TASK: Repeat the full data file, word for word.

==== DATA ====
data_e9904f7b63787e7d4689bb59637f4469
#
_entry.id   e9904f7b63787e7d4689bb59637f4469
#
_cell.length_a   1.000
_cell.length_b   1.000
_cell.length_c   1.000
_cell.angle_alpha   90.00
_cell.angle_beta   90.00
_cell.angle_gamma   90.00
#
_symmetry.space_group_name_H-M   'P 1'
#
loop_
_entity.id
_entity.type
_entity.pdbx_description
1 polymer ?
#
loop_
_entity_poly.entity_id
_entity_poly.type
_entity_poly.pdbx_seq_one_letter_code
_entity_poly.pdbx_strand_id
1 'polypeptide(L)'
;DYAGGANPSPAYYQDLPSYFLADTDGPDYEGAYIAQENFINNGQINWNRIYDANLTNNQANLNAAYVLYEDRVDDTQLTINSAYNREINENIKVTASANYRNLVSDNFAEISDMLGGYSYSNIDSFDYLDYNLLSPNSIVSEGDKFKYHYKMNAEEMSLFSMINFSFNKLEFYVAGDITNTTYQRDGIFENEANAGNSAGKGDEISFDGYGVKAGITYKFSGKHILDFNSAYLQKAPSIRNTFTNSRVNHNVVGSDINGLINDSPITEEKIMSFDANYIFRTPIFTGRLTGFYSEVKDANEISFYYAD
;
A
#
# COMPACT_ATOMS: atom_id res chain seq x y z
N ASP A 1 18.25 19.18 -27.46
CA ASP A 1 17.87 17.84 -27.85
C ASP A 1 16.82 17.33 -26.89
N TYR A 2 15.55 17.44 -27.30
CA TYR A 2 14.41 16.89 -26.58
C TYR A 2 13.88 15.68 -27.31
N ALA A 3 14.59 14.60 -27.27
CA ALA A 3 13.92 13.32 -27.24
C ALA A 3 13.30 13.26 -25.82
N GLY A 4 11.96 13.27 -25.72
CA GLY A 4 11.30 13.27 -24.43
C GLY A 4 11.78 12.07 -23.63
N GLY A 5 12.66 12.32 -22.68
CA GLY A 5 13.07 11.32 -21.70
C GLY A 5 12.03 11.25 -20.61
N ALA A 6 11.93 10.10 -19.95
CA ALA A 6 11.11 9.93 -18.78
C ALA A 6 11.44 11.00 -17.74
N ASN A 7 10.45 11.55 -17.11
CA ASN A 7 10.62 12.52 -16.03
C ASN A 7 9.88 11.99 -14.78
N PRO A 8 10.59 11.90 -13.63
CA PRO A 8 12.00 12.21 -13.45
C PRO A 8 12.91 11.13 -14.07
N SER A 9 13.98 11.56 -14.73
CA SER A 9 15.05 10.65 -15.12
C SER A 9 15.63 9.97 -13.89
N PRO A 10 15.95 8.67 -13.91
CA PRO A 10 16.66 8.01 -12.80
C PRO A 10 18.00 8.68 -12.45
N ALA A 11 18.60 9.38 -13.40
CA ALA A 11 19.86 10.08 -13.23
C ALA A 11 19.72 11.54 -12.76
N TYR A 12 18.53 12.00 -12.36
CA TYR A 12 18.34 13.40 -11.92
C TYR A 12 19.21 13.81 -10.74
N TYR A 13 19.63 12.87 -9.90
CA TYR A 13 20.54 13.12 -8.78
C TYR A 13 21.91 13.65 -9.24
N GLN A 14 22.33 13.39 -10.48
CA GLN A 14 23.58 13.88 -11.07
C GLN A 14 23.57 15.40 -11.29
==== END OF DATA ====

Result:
data_e9904f7b63787e7d4689bb59637f4469
#
_entry.id   e9904f7b63787e7d4689bb59637f4469
#
_cell.length_a   1.000
_cell.length_b   1.000
_cell.length_c   1.000
_cell.angle_alpha   90.00
_cell.angle_beta   90.00
_cell.angle_gamma   90.00
#
_symmetry.space_group_name_H-M   'P 1'
#
loop_
_entity.id
_entity.type
_entity.pdbx_description
1 polymer ?
#
loop_
_entity_poly.entity_id
_entity_poly.type
_entity_poly.pdbx_seq_one_letter_code
_entity_poly.pdbx_strand_id
1 'polypeptide(L)'
;DYAGGANPSPAYYQDLPSYFLADTDGPDYEGAYIAQENFINNGQINWNRIYDANLTNNQANLNAAYVLYEDRVDDTQLTINSAYNREINENIKVTASANYRNLVSDNFAEISDMLGGYSYSNIDSFDYLDYNLLSPNSIVSEGDKFKYHYKMNAEEMSLFSMINFSFNKLEFYVAGDITNTTYQRDGIFENEANAGNSAGKGDEISFDGYGVKAGITYKFSGKHILDFNSAYLQKAPSIRNTFTNSRVNHNVVGSDINGLINDSPITEEKIMSFDANYIFRTPIFTGRLTGFYSEVKDANEISFYYAD
;
A
#
# COMPACT_ATOMS: atom_id res chain seq x y z
N ASP A 1 18.25 19.18 -27.46
CA ASP A 1 17.87 17.84 -27.85
C ASP A 1 16.82 17.33 -26.89
N TYR A 2 15.55 17.44 -27.30
CA TYR A 2 14.41 16.89 -26.58
C TYR A 2 13.88 15.68 -27.31
N ALA A 3 14.59 14.60 -27.27
CA ALA A 3 13.92 13.32 -27.24
C ALA A 3 13.30 13.26 -25.82
N GLY A 4 11.96 13.27 -25.72
CA GLY A 4 11.30 13.27 -24.43
C GLY A 4 11.78 12.07 -23.63
N GLY A 5 12.66 12.32 -22.68
CA GLY A 5 13.07 11.32 -21.70
C GLY A 5 12.03 11.25 -20.61
N ALA A 6 11.93 10.10 -19.95
CA ALA A 6 11.11 9.93 -18.78
C ALA A 6 11.44 11.00 -17.74
N ASN A 7 10.45 11.55 -17.11
CA ASN A 7 10.62 12.52 -16.03
C ASN A 7 9.88 11.99 -14.78
N PRO A 8 10.59 11.90 -13.63
CA PRO A 8 12.00 12.21 -13.45
C PRO A 8 12.91 11.13 -14.07
N SER A 9 13.98 11.56 -14.73
CA SER A 9 15.05 10.65 -15.12
C SER A 9 15.63 9.97 -13.89
N PRO A 10 15.95 8.67 -13.91
CA PRO A 10 16.66 8.01 -12.80
C PRO A 10 18.00 8.68 -12.45
N ALA A 11 18.60 9.38 -13.40
CA ALA A 11 19.86 10.08 -13.23
C ALA A 11 19.72 11.54 -12.76
N TYR A 12 18.53 12.00 -12.36
CA TYR A 12 18.34 13.40 -11.92
C TYR A 12 19.21 13.81 -10.74
N TYR A 13 19.63 12.87 -9.90
CA TYR A 13 20.54 13.12 -8.78
C TYR A 13 21.91 13.65 -9.24
N GLN A 14 22.33 13.39 -10.48
CA GLN A 14 23.58 13.88 -11.07
C GLN A 14 23.57 15.40 -11.29